Woe to the artist with a thin skin. "I can't believe he's in the show," one well-made-up woman said quite audibly to another at Saturday night's opening of "The Washington Show" at the Corcoran Gallery of Art.

"I know," hissed the other, narrowing her black-lined eyes as the two of them turned to watch the subject of conversation walk to the bar for a drink.

The Corcoran welcomed what looked to be well over a thousand artists, collectors and patrons to its marble halls to celebrate the opening of the first show of Washington-area artists selected by a committee of their peers. More than 800 local artists entered works, and 79 were chosen.

That's a lot of unhappy refuseniks with predictable squalls and meows, but by and large the opening was an optimistic affair, much like the art itself.

"This is the first time I get to see my painting outside my apartment," said Allen D. Carter of his "Bike Ride 100," a large, brightly colored canvas with thick black outlines.

A Corcoran show of local art is always an occasion for assessing Washington's art scene, something Washington artists do as obsessively as a cat licks its paws. Some views:

"I haven't seen this much animation and controversy and good genuine smiles and venom in a long time," said painter Fred Folsom, dressed in what he called his disguise: a three-piece suit with watch chain and tie. "This is the most genuine energy I've seen since the '60s."

"The intent of the show was to take a broad look at what was out there," said Kevin MacDonald, a Washington painter and one of the six committee members who had the thankless task of selecting art for the show. "And I think I can say that at the moment it's very healthy. Washington artists have a bad feeling about themselves, always comparing us to New York. I wish there were more going on, but the demographics are different. New York has a much greater energy that carries the art. In the East Village, if you join up you're really joining up. Here, we don't have that. We had P Street, then Seventh Street, now Seventh is dead and things will move back to Dupont Circle."

"One of the things that's very important is to listen to the anger of the artists," said painter Sam Gilliam, "if you've got clean ears. What's not on the walls here is as important as what is."

Scenes from the opening: cellist, painter, sculptor, performance artist Rogelio ("It's Ro-hail-ee-o") Maxwell, a study of black and white in motion -- black tux, ebony skin, two-tone black and white shoes -- swooping from one end of the gallery to another supervising 110 volunteers who performed 20 of his intricate performance pieces.

"This one is called 'Man Staring at a Bucket of Rusting Water,' " Maxwell said ebulliently, mopping his brow and pointing to a man with a pail seated in the corner of an upstairs gallery.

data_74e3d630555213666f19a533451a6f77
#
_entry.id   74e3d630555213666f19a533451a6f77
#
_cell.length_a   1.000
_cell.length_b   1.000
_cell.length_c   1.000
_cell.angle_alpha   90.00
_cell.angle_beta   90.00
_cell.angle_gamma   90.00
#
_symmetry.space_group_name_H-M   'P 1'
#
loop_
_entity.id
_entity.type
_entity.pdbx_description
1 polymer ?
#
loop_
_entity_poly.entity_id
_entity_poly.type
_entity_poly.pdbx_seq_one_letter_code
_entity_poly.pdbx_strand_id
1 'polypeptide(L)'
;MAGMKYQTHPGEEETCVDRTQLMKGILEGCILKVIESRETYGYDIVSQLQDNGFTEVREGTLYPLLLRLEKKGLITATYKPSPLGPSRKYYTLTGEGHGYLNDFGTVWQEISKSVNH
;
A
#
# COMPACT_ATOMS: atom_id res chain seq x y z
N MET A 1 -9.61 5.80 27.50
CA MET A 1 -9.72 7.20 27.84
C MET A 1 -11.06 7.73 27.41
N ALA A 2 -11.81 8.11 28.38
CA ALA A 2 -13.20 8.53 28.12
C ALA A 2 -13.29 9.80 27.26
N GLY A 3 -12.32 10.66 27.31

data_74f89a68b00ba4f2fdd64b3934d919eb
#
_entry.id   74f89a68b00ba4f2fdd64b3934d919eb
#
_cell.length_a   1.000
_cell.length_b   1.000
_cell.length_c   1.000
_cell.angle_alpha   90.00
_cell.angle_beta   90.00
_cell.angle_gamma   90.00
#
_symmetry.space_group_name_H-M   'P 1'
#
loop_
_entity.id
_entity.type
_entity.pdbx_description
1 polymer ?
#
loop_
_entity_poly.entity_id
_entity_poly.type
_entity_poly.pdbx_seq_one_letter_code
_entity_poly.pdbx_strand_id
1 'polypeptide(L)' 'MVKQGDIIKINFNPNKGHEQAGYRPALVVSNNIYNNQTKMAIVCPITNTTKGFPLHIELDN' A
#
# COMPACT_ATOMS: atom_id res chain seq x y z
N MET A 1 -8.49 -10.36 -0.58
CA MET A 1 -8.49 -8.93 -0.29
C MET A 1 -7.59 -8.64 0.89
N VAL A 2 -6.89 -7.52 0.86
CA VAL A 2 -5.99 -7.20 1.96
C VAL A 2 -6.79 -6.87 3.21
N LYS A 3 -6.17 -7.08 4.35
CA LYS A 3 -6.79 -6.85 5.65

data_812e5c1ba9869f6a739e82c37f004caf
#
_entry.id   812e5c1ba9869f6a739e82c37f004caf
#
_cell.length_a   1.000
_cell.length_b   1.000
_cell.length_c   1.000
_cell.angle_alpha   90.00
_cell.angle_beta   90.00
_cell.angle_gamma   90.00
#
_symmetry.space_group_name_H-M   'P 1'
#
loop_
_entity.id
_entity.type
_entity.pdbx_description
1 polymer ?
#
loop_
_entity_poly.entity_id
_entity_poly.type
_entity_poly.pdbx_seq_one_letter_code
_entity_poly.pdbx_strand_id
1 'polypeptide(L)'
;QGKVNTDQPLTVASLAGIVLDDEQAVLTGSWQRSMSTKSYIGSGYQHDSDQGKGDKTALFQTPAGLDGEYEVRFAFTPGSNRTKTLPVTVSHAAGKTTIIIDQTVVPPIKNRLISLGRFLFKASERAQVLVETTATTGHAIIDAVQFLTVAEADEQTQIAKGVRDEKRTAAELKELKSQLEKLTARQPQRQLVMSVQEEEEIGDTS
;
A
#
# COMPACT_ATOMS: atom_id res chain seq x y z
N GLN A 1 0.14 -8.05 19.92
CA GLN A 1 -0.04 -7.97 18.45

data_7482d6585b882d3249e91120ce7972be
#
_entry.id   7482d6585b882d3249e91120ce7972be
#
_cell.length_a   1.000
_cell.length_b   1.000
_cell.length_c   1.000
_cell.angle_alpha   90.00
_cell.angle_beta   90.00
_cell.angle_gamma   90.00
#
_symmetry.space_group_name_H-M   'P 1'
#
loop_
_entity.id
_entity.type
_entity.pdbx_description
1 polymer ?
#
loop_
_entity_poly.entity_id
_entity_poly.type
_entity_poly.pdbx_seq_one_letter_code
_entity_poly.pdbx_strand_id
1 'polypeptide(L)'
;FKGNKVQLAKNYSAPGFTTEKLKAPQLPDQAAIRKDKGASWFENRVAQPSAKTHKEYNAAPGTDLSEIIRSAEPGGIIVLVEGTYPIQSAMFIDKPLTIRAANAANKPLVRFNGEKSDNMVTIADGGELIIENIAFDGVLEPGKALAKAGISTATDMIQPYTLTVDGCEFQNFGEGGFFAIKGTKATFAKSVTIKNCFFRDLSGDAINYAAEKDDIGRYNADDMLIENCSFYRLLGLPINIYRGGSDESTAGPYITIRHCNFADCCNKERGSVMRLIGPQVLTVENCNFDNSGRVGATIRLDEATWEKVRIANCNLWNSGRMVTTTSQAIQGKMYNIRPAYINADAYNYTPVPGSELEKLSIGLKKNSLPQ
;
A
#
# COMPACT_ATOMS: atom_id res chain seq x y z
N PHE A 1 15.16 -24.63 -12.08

The 20 people clumped like bananas to the side of the grand staircase were "Twenty Persons Wearing Yellow." The woman in a black beret was "Woman Holding Five Loaves of Italian Bread," an homage to Rene Magritte. "What I'm trying to do with these tableaux," Maxwell said thoughtfully, "started out being an homage to superrealist sculptors and tableau artists, but as it developed it had a lot of qualities of superrealist sculpture."

A man and a woman in an upstairs gallery, staring at Folsom's "Shadows and Green Glass":

"Can't you just see their personalities?" said the woman, looking at the canvas in which four loutish thugs carouse with handgun and heavy chains, seated at a table in front of a cinder-block wall. Behind them, an open refrigerator containing cans of Budweiser and a pair of running shoes and beside that, a mirror with a mysterious reflection.

Folsom's career has taken him from pure abstract painting to Abstract Expressionist landscapes to Impressionism. "Then I got glasses and discovered the world was in very sharp focus. That's the truth," he said, eyes twinkling behind his wire rims. "I took a long walk one day and I said the world is very fuzzy and then I got glasses and then I got into Realism."

There were haunting photographs, like John Gossage's "East Berlin," Leon Berkowitz's shimmering "Arc Red"; witty sculpture like John D. Antone's paper "Grassman" and Genna Watson's enigmatic sleeping man in "Below the Surface."

Not all of the art was on the walls.

"Isn't your name . . .?" Folsom asked a pale beanpole of a man dressed in blond Afro, black fishnet sleeves, rhinestone bracelets, tiny shorts, black tights and hightops.

The beanpole looked mortified in a theatrical way, raised his long fingers to his mouth and whispered, "No."

At the end of the night a red-haired Washington drummer named Zach Swagger walked into an upstairs gallery, sat down at his drums and began a thunderous solo that he later described as "a takeoff on an African Burundi thing."

Lured by the music, the elegant and the avant garde converged, feet tapping slightly, faces intent. For one electric moment it seemed dancing might break out. But people remembered they were in a museum, so they watched until the show was over, then drifted away to other pictures in other rooms.